Research indicates that the best distracters for vocabulary items are either 1) words that have a similar meaning to the correct word but which are inappropriate in context, or 2) words that are contextually related but which do not fit in the context.
When choosing the four or five alternatives, care should be taken to choose words that are of a similar level of difficulty. If the correct alternative is much more difficult than any of the other alternatives, the testee might choose it not because he/she knows that it is correct but because all of the others can be eliminated.

Alternatives should be the same part of speech as the word in the stem. If one is a different part of speech, that can easily be eliminated as a possible answer.

Multiple Choice Tasks

Synonym/Definition Items :
The simplest multiple choice item has a single word in the stem, with four or five alternatives. Testees choose from among the alternatives the word or the definition that is the closest in meaning to the word in the stem. Alternatively, the definition might be the stem, and the testees choose from four or five words that one that fits the definition. Obviously the definition needs to be simply and clearly written.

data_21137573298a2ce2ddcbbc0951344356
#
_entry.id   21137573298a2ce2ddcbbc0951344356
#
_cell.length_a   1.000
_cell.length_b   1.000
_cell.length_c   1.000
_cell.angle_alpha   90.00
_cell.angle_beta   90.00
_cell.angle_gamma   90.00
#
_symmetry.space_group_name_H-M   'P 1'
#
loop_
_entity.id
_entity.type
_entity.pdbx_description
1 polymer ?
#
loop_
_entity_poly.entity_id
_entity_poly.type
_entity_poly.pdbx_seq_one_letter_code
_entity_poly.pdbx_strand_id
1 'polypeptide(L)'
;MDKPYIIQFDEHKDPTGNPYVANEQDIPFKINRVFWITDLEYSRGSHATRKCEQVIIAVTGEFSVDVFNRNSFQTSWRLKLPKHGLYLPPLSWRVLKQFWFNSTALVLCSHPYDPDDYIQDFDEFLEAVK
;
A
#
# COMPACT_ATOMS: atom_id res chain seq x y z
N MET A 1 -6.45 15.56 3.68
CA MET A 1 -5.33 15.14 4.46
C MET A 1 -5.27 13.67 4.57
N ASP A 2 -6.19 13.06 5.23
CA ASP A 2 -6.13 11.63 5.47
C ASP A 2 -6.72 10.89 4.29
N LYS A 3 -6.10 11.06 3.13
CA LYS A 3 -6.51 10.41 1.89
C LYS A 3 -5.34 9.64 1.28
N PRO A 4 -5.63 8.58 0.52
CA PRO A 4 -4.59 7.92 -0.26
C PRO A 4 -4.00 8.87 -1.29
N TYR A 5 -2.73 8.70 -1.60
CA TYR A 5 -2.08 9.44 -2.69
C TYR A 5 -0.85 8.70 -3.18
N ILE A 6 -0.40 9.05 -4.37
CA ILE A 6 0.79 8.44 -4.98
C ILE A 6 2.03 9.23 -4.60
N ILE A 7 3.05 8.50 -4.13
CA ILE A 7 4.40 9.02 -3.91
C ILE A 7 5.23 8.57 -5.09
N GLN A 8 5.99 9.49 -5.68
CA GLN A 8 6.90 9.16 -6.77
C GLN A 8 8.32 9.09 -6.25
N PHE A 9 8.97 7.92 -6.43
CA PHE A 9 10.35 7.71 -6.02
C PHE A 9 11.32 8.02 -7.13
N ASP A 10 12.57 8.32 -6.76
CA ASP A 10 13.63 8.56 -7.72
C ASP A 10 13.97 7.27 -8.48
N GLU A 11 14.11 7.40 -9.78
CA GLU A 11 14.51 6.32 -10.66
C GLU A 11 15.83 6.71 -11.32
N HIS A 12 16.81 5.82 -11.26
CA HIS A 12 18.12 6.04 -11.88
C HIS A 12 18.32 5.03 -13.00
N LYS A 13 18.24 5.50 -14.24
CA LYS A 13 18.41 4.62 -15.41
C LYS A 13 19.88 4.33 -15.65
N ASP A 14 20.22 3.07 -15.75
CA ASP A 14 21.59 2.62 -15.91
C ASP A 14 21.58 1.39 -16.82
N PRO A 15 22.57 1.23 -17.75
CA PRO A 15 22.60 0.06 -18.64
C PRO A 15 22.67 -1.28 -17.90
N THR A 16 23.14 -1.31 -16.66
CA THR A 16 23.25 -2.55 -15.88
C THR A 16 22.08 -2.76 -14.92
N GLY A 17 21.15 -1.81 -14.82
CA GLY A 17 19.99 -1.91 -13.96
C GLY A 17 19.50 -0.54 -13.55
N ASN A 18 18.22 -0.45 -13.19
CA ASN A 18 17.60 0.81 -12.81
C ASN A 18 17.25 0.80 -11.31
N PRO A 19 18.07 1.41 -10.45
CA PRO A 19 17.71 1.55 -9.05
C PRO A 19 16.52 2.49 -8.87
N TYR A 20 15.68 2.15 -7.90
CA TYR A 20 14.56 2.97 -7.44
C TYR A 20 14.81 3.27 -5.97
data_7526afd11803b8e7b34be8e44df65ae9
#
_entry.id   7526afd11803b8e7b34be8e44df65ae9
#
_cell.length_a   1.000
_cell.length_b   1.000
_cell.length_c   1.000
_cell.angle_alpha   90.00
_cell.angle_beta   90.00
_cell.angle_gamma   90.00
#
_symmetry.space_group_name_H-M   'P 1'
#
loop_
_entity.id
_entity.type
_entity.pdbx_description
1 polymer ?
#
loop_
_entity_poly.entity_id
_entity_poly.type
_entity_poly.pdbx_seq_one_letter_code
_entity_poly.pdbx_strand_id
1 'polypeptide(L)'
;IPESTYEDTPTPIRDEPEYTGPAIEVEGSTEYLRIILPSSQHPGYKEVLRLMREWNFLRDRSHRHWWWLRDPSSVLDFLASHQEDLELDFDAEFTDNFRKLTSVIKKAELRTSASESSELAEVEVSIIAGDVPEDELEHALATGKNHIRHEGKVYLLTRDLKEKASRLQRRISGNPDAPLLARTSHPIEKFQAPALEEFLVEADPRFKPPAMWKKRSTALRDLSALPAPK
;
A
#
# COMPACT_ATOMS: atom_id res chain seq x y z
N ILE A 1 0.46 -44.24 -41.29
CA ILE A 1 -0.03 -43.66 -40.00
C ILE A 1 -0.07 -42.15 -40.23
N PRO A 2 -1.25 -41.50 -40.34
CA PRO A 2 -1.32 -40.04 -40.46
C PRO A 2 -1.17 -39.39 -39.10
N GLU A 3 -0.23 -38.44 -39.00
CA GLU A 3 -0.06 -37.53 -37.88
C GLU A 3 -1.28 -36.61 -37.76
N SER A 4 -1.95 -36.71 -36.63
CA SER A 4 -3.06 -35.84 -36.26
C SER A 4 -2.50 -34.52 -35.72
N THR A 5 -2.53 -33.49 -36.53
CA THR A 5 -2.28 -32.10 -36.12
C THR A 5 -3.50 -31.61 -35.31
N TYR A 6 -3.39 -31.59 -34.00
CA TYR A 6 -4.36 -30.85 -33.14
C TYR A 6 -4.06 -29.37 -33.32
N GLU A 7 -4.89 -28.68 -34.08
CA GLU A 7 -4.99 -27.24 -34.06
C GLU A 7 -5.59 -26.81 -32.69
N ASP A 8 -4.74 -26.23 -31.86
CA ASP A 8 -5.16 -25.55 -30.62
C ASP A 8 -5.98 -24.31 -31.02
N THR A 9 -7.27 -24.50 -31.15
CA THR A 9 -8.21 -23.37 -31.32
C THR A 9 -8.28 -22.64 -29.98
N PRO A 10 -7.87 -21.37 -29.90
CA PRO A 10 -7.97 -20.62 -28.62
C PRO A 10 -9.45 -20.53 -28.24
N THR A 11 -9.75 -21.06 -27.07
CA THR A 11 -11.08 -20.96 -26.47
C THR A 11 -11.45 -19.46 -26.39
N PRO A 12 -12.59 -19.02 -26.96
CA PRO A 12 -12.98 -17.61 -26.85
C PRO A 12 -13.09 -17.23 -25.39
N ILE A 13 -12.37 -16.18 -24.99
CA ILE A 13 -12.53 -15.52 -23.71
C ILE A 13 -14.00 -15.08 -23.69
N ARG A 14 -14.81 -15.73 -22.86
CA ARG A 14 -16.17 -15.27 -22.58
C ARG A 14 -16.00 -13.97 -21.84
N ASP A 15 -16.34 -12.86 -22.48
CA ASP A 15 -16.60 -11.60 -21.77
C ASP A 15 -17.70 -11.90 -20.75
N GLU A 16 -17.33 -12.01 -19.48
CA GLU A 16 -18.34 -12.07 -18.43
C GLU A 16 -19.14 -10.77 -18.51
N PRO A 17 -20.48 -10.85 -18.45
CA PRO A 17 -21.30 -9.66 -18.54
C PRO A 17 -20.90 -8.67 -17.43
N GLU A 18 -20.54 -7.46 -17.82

Picture Items :
The stem in the previous type of item can be replaced with a picture. The testees choose which of the four or five alternatives matches the picture. Obviously it should be clear what is being depicted in the picture, so that the test is of the meaning of the word, not the testee's ability to interpret the picture. This type of test is appropriate for elementary students.